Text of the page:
Which brings me back to the ruffle getting skinnier as it goes.  I actually cut this out with a built-in taper.  I’d like to go back to the original and see if I could find a taper in the ruffle.  It has to, doesn’t it?  and if the ruffle’s edges deviate from the straight grain, are shaped to taper on purpose, it means the place where the gather goes is predetermined. That was hard to explain.  Do you see what I mean? Who did that math?

Another complicating factor is how much to allow for the gathered part. I was taught that for ruffles you allow about a 2:1 ratio. That is, allow twice as much cloth for the space you want to cover with ruffles.  12″ yoke? 24″ of cloth. But I am learning that the required measure depends on several variables. Most important is the weight of the cloth.  No one can make 26 whipped gathers to the inch with a 6 oz. linen.  But with super fine, maybe 2.5 oz., you almost can.  So lighter cloth takes up more in a gather than heavy cloth. It also depends on how small a gather you can produce (stroke or whipped). It helps to have a long, fine needle, like a milliner’s needle, and fine, strong thread. Silk is a good choice. The needle should not leave a visible hole in the cloth, and the thread should be the same or lighter weight than the threads of the cloth.

My Notes

Click here for notes: philly 87.35.827

I didn’t include my pattern because it was so off measure. I need to redo this one.

Thank Yous and Permissions

Kristen Froehlich, Director of the Collection and Exhibits at the Philadelphia history Museum at the Atwater Kent gave me permission to use images I made and discuss this artifact here.

Photos by the author.

Other Related Scholarship

There is no other research about this cap as far as I know.

 

 

 

 

 

 

 

Love Those Double Ruffles: Smiths 6608-C

2nd draft; pics rev.

Several caps I’ve seen have double ruffles.  On Smiths 6608-D, they are made of finer cloth than the rest of the cap, and the finishing hem, about 1/16″ across, has stitches so fine I couldn’t see them to count them.  The effect is like an edge of tiny silk ribbon.

Lappet cap shown on graph paper for size.
Smithsonian 6608-D has a doubled ruffle whose edge is invisibly hemmed.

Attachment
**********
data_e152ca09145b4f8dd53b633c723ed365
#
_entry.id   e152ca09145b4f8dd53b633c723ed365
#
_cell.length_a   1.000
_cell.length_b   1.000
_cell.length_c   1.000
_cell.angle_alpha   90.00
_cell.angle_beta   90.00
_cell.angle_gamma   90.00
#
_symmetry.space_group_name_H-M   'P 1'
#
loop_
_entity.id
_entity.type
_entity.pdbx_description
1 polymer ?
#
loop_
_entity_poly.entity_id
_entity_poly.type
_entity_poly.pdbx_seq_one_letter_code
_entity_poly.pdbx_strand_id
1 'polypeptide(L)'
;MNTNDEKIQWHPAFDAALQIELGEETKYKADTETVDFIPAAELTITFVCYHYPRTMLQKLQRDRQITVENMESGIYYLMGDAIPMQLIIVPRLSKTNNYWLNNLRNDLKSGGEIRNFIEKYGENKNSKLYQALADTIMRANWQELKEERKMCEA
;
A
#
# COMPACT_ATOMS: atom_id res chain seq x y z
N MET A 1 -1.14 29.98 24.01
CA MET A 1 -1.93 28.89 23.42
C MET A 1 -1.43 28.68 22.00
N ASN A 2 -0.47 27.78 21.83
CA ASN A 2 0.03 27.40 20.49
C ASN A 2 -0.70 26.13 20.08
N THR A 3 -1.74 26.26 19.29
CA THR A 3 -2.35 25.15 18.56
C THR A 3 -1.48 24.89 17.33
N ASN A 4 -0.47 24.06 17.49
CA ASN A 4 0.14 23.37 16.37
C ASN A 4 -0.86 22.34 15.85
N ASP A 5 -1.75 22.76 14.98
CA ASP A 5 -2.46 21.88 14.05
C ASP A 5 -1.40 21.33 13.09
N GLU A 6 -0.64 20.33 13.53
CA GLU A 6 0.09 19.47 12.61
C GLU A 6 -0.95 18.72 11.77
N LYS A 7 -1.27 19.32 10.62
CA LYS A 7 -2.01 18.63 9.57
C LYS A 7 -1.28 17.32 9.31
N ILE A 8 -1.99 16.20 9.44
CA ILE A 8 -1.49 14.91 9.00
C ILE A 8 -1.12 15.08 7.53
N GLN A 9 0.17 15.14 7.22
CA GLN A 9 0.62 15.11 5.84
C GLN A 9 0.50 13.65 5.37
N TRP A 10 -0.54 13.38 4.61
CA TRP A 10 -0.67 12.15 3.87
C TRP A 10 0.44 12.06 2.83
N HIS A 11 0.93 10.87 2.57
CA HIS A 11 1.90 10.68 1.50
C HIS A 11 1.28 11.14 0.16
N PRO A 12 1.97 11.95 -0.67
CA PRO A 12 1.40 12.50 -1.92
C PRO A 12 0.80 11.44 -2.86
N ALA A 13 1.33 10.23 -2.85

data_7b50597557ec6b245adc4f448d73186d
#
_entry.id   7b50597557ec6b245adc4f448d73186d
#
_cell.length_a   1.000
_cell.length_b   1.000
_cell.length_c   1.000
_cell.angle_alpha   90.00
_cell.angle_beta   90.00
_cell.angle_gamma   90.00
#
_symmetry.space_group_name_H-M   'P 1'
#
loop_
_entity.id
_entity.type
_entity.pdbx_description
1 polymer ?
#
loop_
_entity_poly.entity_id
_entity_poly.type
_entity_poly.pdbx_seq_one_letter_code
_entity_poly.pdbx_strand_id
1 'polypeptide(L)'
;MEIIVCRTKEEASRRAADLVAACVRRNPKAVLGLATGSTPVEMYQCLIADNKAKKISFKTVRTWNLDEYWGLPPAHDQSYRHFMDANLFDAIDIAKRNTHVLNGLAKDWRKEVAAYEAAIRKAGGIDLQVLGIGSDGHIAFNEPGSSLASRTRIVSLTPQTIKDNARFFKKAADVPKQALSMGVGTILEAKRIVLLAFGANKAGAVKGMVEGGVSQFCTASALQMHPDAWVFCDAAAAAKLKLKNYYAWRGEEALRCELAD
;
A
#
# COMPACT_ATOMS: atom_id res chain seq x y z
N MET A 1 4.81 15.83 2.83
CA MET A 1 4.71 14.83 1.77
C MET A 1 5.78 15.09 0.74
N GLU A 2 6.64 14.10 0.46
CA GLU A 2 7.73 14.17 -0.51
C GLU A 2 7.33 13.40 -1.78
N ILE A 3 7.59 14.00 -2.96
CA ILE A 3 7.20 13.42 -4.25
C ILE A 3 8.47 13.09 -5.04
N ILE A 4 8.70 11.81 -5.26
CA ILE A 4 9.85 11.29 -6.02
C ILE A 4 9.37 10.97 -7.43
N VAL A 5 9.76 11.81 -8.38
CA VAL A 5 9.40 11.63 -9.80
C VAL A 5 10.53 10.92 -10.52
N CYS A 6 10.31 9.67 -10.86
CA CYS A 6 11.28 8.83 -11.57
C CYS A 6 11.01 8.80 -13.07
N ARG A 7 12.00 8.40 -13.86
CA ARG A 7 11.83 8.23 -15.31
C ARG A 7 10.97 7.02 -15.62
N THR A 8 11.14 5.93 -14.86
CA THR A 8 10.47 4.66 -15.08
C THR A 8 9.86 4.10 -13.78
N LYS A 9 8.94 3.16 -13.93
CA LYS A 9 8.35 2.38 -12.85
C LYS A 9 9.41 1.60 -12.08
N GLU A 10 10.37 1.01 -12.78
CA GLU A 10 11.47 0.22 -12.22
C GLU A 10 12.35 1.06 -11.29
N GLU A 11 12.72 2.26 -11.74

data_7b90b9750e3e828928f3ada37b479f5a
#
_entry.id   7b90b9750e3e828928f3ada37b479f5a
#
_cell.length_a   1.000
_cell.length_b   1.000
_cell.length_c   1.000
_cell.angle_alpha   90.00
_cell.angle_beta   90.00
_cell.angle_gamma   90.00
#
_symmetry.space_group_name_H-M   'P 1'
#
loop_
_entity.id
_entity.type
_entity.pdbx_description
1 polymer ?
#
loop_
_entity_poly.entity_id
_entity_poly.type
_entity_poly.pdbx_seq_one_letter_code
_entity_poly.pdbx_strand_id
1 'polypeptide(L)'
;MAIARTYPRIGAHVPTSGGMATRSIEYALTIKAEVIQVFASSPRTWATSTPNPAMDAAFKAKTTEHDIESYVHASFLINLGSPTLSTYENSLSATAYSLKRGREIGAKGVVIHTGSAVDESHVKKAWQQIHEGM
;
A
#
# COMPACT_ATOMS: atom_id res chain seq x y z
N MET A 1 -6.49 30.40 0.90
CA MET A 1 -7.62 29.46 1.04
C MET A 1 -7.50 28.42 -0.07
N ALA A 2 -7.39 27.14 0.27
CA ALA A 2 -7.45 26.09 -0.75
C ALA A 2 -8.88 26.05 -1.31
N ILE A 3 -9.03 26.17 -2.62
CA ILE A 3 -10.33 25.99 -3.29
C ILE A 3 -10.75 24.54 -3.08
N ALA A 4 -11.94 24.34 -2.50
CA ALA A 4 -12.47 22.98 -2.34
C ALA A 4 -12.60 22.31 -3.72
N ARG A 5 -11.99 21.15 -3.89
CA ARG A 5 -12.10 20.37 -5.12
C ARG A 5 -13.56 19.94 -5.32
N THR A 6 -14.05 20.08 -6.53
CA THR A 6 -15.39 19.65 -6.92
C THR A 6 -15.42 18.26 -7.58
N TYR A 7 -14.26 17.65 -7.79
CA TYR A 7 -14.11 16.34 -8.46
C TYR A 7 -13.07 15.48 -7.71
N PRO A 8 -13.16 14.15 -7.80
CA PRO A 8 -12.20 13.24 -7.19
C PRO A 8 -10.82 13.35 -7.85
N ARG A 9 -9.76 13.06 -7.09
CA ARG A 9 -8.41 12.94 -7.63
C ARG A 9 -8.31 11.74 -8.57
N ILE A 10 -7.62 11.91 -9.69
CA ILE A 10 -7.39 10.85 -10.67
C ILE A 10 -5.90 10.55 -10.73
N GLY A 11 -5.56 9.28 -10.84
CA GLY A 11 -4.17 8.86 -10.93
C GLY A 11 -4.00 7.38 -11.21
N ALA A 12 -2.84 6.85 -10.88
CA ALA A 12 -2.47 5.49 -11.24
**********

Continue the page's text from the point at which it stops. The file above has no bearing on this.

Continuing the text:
The cap is housed in the textiles collection of the Smithonian’s National Museum of American History*, a part of the Copp Collection. The museum date is 1775-1799. The record for this item is not online.

 

 

 

 

 

The Original

The caul and headpiece are made from handkerchief-weight linen, but the ruffles are finer.  The headpiece, including the lappets, is 10 1/2″ from tip to top.  The Caul is stroke-gathered to the headpiece, and the edge left unfinished inside.  A casing 1/4″ wide along the nape is made of a piece sewn in (I’m not for sure about that, but I can see the edges in the photos) to create the channel for Kissing strings, 18″ long, of 1/8″ linen tape.  The tapes come out on the outside, just where the caul, headpiece, and ruffle all come together.

The headpiece is pieced at the top, felled together.  It is hemmed all around with a tiny hem and then butted to the caul. You can see the stitches, like whip stitches, joining the two, but loose enough that the 2 hems sit side by side.

Then the ruffles:  hemmed on the front side, and whipped to the headpiece, with a gather only around the lappet tip.  The top ruffle is about 1/4″ skinnier than the bottom ruffle.  I decided later, when I’d seen a couple more of these, that the ruffle was made from one piece of cloth, folded, and joined through the gutter.

The ruffles don’t go all the way around the back, but end 2 1/2″ past the point where the strings come out.  Right here, the straight grain of the cloth has to bunch to get around the curve, so although it isn’t actually gathered, it appears so.  But the top ruffle ends earlier, about an inch past the tip of the lappet….

Which makes me wonder. You can see in this picture, which shows the ruffle laid open on the left side, that there’s a little bit of cloth puckered up under there.  Last detail: the ruffle goes from 1 1/4″ wide at the CF to 3/4″ wide at the other end, so maybe the difference is hidden here?  After this point, there’s a felled join, and the single ruffle finishes the round.

Look closely to see a (folded) piece of cloth between the layers of the ruffle.
What is the little fluff hiding between the layers of the ruffles?

 

 

Closeup of CF of cap, inside.
The stroke gathers visible inside. And the exact and fine hems and joins.